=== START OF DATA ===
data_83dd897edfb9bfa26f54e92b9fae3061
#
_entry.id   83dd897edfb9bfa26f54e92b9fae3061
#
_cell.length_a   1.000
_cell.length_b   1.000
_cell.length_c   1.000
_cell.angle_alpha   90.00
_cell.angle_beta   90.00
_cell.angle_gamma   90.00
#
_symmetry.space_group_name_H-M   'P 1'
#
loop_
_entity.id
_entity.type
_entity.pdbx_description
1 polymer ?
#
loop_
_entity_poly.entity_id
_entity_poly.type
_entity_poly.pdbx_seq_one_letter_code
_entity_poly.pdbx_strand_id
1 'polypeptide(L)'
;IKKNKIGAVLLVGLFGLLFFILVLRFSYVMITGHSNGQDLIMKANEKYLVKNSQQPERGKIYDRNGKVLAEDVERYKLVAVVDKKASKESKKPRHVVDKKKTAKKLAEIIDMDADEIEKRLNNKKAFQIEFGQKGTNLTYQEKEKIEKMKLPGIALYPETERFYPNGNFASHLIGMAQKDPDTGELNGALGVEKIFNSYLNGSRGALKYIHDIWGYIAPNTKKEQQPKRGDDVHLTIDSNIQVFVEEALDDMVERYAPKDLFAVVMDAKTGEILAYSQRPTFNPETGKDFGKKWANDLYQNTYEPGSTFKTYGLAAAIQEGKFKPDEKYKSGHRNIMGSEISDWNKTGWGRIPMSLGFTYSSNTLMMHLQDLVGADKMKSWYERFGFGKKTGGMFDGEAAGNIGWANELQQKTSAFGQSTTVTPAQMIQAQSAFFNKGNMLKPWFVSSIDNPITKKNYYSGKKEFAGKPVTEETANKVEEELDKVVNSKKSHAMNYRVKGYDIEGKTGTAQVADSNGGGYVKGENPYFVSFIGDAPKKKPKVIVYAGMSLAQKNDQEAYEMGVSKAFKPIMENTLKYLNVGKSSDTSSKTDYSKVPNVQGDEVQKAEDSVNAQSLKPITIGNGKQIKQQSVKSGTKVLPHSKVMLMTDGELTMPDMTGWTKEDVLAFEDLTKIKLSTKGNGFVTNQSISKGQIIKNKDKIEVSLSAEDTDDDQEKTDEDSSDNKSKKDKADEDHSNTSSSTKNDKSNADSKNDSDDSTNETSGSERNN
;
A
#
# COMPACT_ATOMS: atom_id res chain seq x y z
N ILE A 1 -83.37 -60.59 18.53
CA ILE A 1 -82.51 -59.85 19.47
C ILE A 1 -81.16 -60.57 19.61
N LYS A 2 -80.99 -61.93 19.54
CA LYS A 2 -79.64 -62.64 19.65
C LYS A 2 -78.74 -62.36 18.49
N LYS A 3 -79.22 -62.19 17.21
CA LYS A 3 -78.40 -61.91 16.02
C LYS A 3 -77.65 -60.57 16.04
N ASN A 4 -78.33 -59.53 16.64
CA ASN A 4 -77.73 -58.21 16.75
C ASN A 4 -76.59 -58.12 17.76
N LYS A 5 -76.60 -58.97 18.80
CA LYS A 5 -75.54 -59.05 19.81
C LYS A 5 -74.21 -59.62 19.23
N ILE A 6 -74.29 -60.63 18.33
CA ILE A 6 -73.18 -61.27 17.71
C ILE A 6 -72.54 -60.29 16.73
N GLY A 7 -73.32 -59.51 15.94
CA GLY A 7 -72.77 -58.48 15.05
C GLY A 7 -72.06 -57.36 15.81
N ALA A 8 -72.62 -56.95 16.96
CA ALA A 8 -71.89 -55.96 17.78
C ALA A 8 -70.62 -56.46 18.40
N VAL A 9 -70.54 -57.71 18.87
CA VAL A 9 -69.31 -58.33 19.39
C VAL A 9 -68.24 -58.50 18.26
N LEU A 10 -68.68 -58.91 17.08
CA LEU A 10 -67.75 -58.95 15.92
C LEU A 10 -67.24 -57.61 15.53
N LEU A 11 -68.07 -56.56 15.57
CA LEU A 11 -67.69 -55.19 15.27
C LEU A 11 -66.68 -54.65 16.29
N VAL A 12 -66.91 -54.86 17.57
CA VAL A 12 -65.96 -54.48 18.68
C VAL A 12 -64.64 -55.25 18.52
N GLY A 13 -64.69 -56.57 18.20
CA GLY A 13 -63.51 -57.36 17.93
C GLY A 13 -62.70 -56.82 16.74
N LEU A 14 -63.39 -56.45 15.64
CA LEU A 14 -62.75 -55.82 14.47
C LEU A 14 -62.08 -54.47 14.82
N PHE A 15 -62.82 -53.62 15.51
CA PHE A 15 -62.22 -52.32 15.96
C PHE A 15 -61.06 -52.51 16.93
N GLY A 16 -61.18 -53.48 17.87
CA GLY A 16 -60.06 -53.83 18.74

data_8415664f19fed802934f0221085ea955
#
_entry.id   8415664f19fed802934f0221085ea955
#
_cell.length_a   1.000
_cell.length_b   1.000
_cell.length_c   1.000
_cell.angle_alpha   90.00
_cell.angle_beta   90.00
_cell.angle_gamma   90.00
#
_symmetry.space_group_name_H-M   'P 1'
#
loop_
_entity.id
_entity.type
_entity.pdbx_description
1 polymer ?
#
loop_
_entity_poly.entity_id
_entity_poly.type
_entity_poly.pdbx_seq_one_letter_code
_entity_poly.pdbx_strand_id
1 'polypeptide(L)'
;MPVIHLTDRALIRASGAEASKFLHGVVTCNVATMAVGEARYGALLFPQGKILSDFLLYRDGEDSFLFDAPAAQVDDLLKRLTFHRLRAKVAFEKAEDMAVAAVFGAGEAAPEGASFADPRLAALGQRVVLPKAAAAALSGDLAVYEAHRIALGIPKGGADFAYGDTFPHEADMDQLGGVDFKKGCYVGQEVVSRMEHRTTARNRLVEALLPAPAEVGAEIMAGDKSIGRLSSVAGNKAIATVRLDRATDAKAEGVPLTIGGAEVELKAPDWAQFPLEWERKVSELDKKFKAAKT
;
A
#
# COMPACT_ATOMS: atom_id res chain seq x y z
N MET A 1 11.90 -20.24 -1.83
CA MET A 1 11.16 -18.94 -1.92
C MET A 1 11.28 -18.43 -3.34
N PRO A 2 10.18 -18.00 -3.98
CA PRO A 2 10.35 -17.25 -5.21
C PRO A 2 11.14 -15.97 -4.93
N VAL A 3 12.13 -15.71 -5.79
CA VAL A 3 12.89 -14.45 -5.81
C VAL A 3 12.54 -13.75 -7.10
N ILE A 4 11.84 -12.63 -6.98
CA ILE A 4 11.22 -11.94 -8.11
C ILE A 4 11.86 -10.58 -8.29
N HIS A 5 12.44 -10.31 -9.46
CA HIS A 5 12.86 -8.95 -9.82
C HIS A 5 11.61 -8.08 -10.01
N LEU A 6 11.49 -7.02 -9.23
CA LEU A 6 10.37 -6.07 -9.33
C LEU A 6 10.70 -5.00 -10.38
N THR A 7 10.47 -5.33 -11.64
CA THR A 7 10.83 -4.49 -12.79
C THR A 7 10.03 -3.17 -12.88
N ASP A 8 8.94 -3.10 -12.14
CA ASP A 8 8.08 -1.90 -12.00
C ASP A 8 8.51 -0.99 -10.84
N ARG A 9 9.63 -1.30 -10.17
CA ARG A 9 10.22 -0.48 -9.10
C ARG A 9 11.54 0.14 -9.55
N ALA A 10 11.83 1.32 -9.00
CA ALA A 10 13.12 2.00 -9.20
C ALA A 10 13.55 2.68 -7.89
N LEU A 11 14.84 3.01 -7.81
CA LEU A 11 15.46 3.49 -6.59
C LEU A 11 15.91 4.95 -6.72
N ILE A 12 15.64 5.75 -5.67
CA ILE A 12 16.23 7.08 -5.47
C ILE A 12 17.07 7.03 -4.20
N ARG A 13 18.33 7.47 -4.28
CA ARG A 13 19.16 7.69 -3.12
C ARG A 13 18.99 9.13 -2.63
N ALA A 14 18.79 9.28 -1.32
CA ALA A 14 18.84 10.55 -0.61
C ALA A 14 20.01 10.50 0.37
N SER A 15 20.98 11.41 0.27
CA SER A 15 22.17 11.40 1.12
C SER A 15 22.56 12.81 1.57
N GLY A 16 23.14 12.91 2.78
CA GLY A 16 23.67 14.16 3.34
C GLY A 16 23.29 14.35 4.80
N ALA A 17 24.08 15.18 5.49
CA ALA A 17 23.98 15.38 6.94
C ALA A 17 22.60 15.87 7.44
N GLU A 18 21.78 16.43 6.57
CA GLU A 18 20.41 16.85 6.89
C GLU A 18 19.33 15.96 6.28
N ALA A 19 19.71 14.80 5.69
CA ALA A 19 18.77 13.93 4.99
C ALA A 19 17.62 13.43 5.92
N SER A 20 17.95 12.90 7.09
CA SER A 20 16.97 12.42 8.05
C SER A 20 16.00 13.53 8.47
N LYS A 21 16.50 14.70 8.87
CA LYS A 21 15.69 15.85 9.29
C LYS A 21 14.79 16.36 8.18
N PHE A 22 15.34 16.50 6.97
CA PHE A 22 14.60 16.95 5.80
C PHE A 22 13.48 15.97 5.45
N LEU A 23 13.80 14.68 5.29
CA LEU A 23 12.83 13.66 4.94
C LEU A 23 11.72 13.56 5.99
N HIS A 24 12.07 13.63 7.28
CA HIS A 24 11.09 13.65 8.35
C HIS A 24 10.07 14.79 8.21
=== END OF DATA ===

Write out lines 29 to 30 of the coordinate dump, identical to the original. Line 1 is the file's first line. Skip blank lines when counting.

#
# COMPACT_ATOMS: atom_id res chain seq x y z